The Obama administration’s strategy has three main components: more capital for banks, financing for as much as $1 trillion of consumer and business loans, and public financing for private investors willing to buy distressed assets, people familiar with the plan said.

NorthReport

I'm so glad we are tied into the US economy, after all the Dow Jones is only down over 300 basis points this morning in early trading - another buying opportunity! Laughing 

People have attacked Trudeau for his economic policies to try and diversify Canada's international trading partners. He knew what he was talking about.

Now thanks to Harper and Mulroney, etc. we can't even control our own destiny in Canada.

 

Canada's recovery hinges on U.S. stimulus, Carney says

http://business.theglobeandmail.com/servlet/story/RTGAM.20090210.wboc0210/BNStory/Business/home

Fidel

Jacob Richter wrote:
Fidel wrote:
As an unrepentant Marxist, I would prefer 100% control of money by democratically elected government. But I think even if we return to what existed in Canada from 1938 to 1974 with the feds creating about a quarter of the money supply as interest-free, debt-free money(government-created money as opposed to bank-created money) for special purposes, we could afford green infrastructure and vital program spending. Canadian William Krehm says there are municipalities across Canada that can not afford to repair aging infrastructure let alone build anew. And the experiment in privatization of vital infrastructure ie. water and sewers for example, has been a bust around the world where tried.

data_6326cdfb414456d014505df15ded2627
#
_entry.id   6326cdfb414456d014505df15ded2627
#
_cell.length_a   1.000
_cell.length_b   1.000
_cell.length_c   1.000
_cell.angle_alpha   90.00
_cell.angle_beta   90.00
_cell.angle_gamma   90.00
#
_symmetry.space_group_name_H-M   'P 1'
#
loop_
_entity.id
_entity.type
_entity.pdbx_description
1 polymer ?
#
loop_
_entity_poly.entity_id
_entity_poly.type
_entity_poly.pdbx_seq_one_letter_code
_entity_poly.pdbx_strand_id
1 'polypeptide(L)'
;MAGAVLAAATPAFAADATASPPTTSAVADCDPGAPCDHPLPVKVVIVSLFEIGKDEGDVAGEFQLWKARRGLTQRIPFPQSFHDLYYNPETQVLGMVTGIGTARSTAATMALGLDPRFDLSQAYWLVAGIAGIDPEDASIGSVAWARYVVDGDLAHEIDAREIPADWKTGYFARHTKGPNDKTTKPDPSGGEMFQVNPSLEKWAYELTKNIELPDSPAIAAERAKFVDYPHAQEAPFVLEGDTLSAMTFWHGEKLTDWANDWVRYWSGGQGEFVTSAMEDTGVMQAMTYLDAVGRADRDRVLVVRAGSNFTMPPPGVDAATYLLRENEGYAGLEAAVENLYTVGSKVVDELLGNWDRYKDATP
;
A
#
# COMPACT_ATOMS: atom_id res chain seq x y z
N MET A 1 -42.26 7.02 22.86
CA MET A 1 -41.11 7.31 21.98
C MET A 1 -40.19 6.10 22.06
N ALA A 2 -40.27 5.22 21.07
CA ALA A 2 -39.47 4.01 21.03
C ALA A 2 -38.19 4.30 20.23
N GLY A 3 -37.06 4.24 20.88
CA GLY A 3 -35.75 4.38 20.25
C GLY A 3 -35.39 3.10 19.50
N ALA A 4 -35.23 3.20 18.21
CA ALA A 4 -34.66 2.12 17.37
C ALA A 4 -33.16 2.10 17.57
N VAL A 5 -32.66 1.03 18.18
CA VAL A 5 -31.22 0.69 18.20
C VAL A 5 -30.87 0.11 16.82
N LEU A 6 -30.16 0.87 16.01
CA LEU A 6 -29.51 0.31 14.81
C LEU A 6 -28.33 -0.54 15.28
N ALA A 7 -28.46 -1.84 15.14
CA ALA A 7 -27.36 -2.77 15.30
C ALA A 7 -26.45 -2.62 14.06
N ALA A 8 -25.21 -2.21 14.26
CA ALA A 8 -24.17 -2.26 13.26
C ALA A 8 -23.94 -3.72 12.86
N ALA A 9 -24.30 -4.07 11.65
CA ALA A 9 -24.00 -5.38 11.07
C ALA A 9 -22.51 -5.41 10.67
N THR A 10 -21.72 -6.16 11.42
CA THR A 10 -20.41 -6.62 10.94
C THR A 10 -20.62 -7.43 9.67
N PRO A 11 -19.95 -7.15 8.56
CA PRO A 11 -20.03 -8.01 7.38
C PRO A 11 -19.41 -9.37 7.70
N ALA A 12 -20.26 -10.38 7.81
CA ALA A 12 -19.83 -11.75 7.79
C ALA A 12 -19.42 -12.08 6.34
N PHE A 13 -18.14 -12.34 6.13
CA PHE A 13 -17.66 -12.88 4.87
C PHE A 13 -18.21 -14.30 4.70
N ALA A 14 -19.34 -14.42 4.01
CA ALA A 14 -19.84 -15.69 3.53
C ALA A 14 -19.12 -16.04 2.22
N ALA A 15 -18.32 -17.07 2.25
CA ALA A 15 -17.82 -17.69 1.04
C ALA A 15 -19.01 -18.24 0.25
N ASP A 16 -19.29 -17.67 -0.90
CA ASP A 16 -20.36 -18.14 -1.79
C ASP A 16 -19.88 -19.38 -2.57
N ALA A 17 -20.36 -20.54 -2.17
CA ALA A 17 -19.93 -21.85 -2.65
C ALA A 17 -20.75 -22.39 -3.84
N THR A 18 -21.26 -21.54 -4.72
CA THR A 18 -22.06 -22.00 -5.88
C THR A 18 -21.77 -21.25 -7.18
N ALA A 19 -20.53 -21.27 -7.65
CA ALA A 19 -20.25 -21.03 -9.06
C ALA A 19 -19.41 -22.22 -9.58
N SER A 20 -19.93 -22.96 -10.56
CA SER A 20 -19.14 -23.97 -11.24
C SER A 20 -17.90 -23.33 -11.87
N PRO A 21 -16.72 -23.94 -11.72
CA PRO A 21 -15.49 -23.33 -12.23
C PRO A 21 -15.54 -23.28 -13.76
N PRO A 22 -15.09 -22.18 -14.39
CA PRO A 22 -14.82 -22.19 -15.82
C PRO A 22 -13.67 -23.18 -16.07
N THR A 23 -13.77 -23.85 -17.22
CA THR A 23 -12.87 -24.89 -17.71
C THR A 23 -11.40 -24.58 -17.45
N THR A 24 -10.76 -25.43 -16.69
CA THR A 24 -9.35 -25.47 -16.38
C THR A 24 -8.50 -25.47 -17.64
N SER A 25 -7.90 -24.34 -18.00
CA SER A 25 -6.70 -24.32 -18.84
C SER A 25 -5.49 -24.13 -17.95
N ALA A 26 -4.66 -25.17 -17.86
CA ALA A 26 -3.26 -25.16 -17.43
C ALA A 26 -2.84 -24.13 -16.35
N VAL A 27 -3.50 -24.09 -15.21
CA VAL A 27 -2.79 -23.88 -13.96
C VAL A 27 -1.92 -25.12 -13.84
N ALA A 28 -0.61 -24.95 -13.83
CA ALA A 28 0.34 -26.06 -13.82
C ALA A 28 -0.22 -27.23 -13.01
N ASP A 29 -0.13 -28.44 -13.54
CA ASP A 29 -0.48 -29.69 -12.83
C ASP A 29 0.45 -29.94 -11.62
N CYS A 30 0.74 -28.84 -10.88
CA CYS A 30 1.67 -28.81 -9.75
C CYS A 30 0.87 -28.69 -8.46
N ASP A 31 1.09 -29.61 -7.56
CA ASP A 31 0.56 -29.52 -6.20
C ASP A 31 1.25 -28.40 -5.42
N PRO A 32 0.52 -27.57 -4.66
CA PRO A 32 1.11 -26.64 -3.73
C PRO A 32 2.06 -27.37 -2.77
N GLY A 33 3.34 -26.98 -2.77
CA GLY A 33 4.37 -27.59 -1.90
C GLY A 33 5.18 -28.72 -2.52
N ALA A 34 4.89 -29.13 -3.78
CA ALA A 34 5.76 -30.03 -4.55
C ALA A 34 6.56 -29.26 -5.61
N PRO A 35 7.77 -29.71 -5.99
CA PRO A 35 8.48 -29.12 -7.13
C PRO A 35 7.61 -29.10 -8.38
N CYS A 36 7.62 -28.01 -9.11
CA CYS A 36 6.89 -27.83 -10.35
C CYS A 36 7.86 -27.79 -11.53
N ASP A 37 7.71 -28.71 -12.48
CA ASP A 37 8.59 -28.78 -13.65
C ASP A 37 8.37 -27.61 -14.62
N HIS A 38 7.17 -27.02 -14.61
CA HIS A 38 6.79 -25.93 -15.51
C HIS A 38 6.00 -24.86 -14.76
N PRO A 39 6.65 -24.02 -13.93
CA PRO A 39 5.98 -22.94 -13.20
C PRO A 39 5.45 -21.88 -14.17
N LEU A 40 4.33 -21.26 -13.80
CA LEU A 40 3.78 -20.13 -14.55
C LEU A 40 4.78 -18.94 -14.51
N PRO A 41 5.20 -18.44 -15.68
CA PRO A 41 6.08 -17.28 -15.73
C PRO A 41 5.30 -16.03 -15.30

But I also agree that if the feds simply taxed corporations and the wealthy at more progressive rates(OECD average to EU-15 average as a percentage of GDP) and actually enforced collection, then Ottawa and our various layers of sub government would have anywhere from $35B to $75 billion dollars(Mel Hurtig, The Vanishing Country: Is it too late to save Canada) more every year to finance public needs.

That reeks more of Lassalle than Marx to me.

Perhaps. What's clear about marauding capital today is that it's managed to divorce itself from productive labour economies and achieve unprecedented concentration of wealth in offshore accounts and privatized assets. Capitalists have enslaved whole nations of people with compounding interest on debt that we will never pay down with credit-based consumption economies fueled by more borrowing of money and credit as interest-owing debt. We're being prodded down the path of obligatory growth and indebtedness.